• Anonymous
      September 1, 2010 at 7:12 pm

      Web up the concerning ‘Prednisone + Prescribing information’ and You will find that: Osteoporosis is common.
      You can fight it to a degree w/Calcium + Vit D + Magnesium supplements [you need all 3 for asorbtion] But it depends on where you are in the ‘osteo’ process. You win in one quarter? You pay in another. Is it worth it? Only you can decide. And? Afford. It is also common for pain meds that are anti-seizure meds such as neurontin.

      Flossie? I liked the IGLiving exercises? But, there are many more steps we can take PAST these beginner’s steps. Don’t know about you? But I’d love to see more advanced exercises and stretches and strengtheners as well. Taking us up to that NEXT level to independence! I don’t know about you? But, my goal is to start to ‘pretend’ I’m walking ‘normally’..,.whatever that is.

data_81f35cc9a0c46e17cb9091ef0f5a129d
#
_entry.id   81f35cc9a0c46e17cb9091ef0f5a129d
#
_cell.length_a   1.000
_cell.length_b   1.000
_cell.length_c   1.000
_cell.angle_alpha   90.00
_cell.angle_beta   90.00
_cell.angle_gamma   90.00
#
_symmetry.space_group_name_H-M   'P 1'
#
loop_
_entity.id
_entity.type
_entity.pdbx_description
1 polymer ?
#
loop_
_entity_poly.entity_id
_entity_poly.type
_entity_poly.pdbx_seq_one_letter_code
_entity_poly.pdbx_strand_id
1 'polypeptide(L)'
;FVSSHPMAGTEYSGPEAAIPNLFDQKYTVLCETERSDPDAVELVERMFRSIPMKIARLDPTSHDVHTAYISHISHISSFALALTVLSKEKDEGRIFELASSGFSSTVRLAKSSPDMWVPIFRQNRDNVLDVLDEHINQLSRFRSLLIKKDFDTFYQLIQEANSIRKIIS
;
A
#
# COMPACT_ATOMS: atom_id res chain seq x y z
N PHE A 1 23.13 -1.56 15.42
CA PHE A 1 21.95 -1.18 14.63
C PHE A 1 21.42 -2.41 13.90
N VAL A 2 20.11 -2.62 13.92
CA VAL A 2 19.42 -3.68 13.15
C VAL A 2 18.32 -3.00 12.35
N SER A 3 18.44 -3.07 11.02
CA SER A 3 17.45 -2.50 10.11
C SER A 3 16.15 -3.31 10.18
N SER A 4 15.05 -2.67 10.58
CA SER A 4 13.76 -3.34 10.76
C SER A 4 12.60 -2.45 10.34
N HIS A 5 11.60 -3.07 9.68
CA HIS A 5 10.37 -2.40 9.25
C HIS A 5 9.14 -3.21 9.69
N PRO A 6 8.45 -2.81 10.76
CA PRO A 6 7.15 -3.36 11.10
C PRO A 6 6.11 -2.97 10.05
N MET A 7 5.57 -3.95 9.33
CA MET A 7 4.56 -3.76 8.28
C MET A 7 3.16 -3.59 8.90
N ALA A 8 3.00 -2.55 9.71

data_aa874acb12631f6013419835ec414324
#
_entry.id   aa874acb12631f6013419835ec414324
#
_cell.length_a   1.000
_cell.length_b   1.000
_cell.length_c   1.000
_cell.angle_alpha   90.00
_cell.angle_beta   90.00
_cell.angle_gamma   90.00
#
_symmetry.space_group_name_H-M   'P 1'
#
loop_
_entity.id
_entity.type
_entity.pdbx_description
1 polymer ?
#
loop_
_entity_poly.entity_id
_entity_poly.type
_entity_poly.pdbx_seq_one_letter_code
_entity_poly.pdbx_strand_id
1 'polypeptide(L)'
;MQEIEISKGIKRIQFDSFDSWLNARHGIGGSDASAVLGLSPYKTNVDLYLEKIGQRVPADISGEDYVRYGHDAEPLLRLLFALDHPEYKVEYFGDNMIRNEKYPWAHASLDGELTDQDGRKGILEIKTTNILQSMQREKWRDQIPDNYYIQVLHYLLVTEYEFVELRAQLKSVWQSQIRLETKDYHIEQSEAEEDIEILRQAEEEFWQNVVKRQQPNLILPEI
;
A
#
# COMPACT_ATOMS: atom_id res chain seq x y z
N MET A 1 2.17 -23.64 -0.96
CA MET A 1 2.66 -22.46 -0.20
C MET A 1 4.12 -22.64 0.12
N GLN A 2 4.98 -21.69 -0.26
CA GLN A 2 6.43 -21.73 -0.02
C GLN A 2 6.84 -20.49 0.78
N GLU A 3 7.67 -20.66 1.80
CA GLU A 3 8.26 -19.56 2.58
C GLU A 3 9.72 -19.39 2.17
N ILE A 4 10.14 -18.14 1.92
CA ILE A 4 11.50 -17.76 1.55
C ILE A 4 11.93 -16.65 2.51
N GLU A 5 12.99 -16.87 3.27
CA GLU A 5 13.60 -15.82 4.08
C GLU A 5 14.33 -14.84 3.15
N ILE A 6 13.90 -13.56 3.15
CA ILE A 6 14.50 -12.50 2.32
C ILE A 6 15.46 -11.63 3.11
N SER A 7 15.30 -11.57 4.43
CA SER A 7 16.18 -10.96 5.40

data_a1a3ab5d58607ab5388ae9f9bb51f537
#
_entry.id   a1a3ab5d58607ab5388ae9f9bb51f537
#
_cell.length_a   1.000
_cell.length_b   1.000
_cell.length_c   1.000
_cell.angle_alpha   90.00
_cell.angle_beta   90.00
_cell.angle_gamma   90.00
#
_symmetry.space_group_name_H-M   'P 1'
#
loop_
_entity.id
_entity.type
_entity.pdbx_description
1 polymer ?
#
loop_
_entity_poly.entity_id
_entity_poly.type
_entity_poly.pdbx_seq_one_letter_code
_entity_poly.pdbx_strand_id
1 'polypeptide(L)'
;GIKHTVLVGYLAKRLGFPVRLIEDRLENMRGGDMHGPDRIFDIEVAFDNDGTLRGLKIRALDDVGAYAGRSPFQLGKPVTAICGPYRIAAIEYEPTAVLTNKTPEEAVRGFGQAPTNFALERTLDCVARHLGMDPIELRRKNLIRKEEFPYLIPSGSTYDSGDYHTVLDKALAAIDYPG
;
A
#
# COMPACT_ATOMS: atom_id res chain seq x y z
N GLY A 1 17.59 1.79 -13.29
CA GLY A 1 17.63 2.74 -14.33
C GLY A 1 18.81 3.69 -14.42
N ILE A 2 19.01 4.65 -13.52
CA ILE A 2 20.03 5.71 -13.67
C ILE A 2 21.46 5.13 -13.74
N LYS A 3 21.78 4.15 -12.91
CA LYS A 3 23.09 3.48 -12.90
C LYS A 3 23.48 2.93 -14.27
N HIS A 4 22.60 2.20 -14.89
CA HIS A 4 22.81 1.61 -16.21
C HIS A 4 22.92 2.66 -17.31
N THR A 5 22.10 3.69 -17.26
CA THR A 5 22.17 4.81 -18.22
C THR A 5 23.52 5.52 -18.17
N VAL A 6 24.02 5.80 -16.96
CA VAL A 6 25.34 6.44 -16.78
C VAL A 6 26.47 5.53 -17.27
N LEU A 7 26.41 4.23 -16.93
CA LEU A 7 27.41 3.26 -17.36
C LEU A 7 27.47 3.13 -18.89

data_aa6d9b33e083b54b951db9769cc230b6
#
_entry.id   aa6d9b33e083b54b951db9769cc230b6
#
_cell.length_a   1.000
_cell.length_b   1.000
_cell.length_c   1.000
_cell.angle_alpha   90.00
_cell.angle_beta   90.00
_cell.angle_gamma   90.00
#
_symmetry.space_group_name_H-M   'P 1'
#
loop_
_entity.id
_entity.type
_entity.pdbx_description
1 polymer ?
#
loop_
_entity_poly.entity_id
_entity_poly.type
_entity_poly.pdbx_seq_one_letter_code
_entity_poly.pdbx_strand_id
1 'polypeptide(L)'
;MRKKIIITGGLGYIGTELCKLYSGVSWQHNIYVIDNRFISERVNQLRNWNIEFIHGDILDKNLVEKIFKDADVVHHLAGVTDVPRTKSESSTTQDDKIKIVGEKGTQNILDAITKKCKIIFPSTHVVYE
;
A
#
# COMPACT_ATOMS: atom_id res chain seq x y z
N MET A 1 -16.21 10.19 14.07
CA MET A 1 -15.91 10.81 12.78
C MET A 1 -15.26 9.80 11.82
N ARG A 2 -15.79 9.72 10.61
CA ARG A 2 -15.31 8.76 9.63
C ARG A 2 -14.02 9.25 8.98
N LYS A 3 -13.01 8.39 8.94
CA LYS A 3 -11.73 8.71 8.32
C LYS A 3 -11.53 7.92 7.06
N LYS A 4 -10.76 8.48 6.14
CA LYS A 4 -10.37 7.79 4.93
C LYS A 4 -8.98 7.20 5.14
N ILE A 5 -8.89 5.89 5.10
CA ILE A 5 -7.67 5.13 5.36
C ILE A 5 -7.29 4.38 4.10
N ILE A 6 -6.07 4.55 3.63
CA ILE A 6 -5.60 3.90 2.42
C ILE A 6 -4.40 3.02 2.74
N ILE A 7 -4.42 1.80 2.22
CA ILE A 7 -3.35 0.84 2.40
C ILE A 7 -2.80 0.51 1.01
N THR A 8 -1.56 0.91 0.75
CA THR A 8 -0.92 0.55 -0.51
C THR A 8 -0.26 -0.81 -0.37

You have to ‘go’ with the programs available to you for now? But I know I’m gonna go and find other [better] sources for future PT when I mite need them!

      Any exercises are better than NO exercises! So do what you can and do what feels good and right. If something makes you go UH-OH! Don’t persue it w/o good professional guidance. That’s because things such as spinal problems could prevent you from doing some things, but, there are always others to do! Keep trying and as long as you don’t hurt yourself? You’ll be better and stronger for it!
      Walking is good! Walking w/o Walkers is Better! Walking somewhat stablely is better yet! It MEANS: FREEDOM! Keep up all and any good work! 😉